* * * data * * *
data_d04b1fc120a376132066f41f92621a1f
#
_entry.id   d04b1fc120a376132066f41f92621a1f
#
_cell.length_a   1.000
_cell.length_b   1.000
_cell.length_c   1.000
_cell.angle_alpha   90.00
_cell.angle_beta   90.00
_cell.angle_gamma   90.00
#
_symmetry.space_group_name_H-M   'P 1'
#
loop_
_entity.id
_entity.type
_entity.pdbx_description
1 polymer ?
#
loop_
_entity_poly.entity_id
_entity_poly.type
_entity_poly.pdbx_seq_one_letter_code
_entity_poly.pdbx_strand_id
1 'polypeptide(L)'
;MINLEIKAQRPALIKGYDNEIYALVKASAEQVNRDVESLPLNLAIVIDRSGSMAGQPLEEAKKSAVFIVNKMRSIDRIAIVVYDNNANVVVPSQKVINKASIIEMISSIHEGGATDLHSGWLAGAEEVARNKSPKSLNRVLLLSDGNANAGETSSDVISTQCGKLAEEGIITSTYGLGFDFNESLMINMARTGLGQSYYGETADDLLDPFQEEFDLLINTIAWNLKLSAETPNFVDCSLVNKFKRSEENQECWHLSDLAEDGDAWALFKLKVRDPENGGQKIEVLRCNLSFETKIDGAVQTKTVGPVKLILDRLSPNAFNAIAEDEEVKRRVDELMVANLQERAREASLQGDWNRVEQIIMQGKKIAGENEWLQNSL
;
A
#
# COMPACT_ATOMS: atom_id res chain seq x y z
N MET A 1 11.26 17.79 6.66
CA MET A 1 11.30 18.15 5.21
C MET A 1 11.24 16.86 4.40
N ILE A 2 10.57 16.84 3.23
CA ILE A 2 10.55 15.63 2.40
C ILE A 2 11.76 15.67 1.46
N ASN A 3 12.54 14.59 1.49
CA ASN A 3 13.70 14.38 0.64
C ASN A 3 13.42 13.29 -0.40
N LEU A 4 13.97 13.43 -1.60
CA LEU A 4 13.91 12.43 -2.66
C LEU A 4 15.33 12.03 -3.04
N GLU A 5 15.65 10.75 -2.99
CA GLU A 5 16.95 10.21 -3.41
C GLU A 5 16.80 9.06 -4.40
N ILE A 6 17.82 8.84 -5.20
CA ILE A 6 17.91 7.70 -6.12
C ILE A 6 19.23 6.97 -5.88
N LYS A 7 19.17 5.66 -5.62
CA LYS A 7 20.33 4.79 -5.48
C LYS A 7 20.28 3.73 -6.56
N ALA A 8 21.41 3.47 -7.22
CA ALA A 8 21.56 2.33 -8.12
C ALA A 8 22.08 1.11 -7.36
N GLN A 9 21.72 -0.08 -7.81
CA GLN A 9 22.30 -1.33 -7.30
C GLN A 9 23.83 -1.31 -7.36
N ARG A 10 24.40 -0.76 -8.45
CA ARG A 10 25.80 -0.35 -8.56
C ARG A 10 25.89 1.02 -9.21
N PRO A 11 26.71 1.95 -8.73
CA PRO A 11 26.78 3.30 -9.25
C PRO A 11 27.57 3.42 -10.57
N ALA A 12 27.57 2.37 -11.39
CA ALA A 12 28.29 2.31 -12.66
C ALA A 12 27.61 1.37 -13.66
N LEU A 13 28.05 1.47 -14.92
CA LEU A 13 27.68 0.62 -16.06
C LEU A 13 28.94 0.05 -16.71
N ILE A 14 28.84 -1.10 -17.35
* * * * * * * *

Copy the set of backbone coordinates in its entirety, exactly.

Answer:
data_d04b1fc120a376132066f41f92621a1f
#
_entry.id   d04b1fc120a376132066f41f92621a1f
#
_cell.length_a   1.000
_cell.length_b   1.000
_cell.length_c   1.000
_cell.angle_alpha   90.00
_cell.angle_beta   90.00
_cell.angle_gamma   90.00
#
_symmetry.space_group_name_H-M   'P 1'
#
loop_
_entity.id
_entity.type
_entity.pdbx_description
1 polymer ?
#
loop_
_entity_poly.entity_id
_entity_poly.type
_entity_poly.pdbx_seq_one_letter_code
_entity_poly.pdbx_strand_id
1 'polypeptide(L)'
;MINLEIKAQRPALIKGYDNEIYALVKASAEQVNRDVESLPLNLAIVIDRSGSMAGQPLEEAKKSAVFIVNKMRSIDRIAIVVYDNNANVVVPSQKVINKASIIEMISSIHEGGATDLHSGWLAGAEEVARNKSPKSLNRVLLLSDGNANAGETSSDVISTQCGKLAEEGIITSTYGLGFDFNESLMINMARTGLGQSYYGETADDLLDPFQEEFDLLINTIAWNLKLSAETPNFVDCSLVNKFKRSEENQECWHLSDLAEDGDAWALFKLKVRDPENGGQKIEVLRCNLSFETKIDGAVQTKTVGPVKLILDRLSPNAFNAIAEDEEVKRRVDELMVANLQERAREASLQGDWNRVEQIIMQGKKIAGENEWLQNSL
;
A
#
# COMPACT_ATOMS: atom_id res chain seq x y z
N MET A 1 11.26 17.79 6.66
CA MET A 1 11.30 18.15 5.21
C MET A 1 11.24 16.86 4.40
N ILE A 2 10.57 16.84 3.23
CA ILE A 2 10.55 15.63 2.40
C ILE A 2 11.76 15.67 1.46
N ASN A 3 12.54 14.59 1.49
CA ASN A 3 13.70 14.38 0.64
C ASN A 3 13.42 13.29 -0.40
N LEU A 4 13.97 13.43 -1.60
CA LEU A 4 13.91 12.43 -2.66
C LEU A 4 15.33 12.03 -3.04
N GLU A 5 15.65 10.75 -2.99
CA GLU A 5 16.95 10.21 -3.41
C GLU A 5 16.80 9.06 -4.40
N ILE A 6 17.82 8.84 -5.20
CA ILE A 6 17.91 7.70 -6.12
C ILE A 6 19.23 6.97 -5.88
N LYS A 7 19.17 5.66 -5.62
CA LYS A 7 20.33 4.79 -5.48
C LYS A 7 20.28 3.73 -6.56
N ALA A 8 21.41 3.47 -7.22
CA ALA A 8 21.56 2.33 -8.12
C ALA A 8 22.08 1.11 -7.36
N GLN A 9 21.72 -0.08 -7.81
CA GLN A 9 22.30 -1.33 -7.30
C GLN A 9 23.83 -1.31 -7.36
N ARG A 10 24.40 -0.76 -8.45
CA ARG A 10 25.80 -0.35 -8.56
C ARG A 10 25.89 1.02 -9.21
N PRO A 11 26.71 1.95 -8.73
CA PRO A 11 26.78 3.30 -9.25
C PRO A 11 27.57 3.42 -10.57
N ALA A 12 27.57 2.37 -11.39
CA ALA A 12 28.29 2.31 -12.66
C ALA A 12 27.61 1.37 -13.66
N LEU A 13 28.05 1.47 -14.92
CA LEU A 13 27.68 0.62 -16.06
C LEU A 13 28.94 0.05 -16.71
N ILE A 14 28.84 -1.10 -17.35